PSA: Actors Are Not Their On-Screen Characters

Photo: Robby Klein/Getty Images.
Apparently we have to have this conversation again. In a now-deleted tweet, Riverdale actress Lili Reinhart complained on Monday about fans who she felt were pushing boundaries when it comes to her privacy by photographing her without her consent.
"To the two girls who are repeatedly photographing me as I'm eating my lunch... I see you," she said, according to Seventeen. "You aren't slick... that's f***ing rude?????"
When a fan challenged her, saying that she knew what she was signing up for when she became an actress, Reinhart responded with something everyone should take note of.
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"You think you're entitled to take a photo of me while I'm alone and eating because I'm on a tv show. So I asked for it, right?" she said. "Wrong. I am a human being. I am not Betty Cooper. You aren't entitled to me. At all."
That's something that people seem to be forgetting a lot recently. Actors are not their characters, and in the case of Reinhart, sometimes struggle with anxiety and mental health issues that can make fan interactions extremely taxing. Even though a Netflix show may be at your disposal 24/7, real human beings aren't. In fact, Reinhart has spoken about this before after Stranger Things actor Finn Wolfhard received flak for not giving his fans enough attention.
"I think these fans thought Finn owed them something..." she told Elle. "Yes, we as actors are so appreciative of our fans, but there comes a point where, if we’ve been working all day, we don’t owe 100 percent of ourselves to anyone, and that shouldn’t be expected. Finn is a human; he’s a kid. And to call him rude for not taking every second that he has out of his day to take a photo with someone, it’s ridiculous. My heart goes out to him, because I definitely understand. You know, we’re human beings."
She wasn't the only actress to defend the 14-year-old, who found himself in the middle of all this after a video of the star walking into his hotel without stopping for his fans went viral for all the wrong reasons.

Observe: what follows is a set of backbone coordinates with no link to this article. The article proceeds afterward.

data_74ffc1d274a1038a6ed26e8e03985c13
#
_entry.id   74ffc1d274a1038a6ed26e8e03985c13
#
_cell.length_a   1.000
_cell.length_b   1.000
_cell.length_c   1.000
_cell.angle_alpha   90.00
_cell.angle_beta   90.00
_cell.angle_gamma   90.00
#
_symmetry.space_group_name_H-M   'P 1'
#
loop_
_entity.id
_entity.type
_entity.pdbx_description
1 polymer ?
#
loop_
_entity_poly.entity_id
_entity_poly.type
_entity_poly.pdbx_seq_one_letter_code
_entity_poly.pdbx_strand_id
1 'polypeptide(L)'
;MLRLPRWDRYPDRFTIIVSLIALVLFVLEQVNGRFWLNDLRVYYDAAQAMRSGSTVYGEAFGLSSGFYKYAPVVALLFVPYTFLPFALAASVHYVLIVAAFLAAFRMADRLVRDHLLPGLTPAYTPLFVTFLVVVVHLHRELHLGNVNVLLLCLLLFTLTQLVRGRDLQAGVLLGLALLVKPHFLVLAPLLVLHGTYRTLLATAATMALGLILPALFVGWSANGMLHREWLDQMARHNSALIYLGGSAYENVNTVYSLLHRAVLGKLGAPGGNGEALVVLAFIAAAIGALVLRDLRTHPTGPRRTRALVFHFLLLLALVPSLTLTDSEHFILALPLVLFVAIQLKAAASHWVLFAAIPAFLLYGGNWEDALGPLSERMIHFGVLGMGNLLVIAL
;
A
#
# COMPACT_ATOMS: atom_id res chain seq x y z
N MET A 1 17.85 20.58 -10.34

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"Damn...seeing fully grown adults wait outside the ‘Stranger Things’ kids’ hotels etc , and then abuse them when they don’t stop for them...is super weird," wrote Sophie Turner, who plays Sansa Stark on Game Of Thrones. "A. What adult in their right mind waits for a CHILD outside their hotel and B is then is offended when the CHILD doesn’t stop. It doesn’t matter if they are an actor... they are kids first. Give them the space they need in order to grow without feeling like they owe Anyone anything for living their childhood dreams."
Stranger Things' own Shannon Purser, who played Barb in season 1, also gave her two cents, saying "no actor is under any obligation to stop for anyone. Finn is an incredibly kind human. But he's human and he needs breaks too."
Developing an affection for a character is a beautiful thing, and one of the reasons that movies, TV, and pop culture are so special. But an inability to differentiate your appreciation of a fictional character from the person who brings them to life can result in an experience that ruins both. True fans respect their idols, and the boundaries they've created so they can safely and comfortably keep doing the work that brings viewers so much joy. The reality of the job is not just what we see on screen, and a true fan knows the difference.
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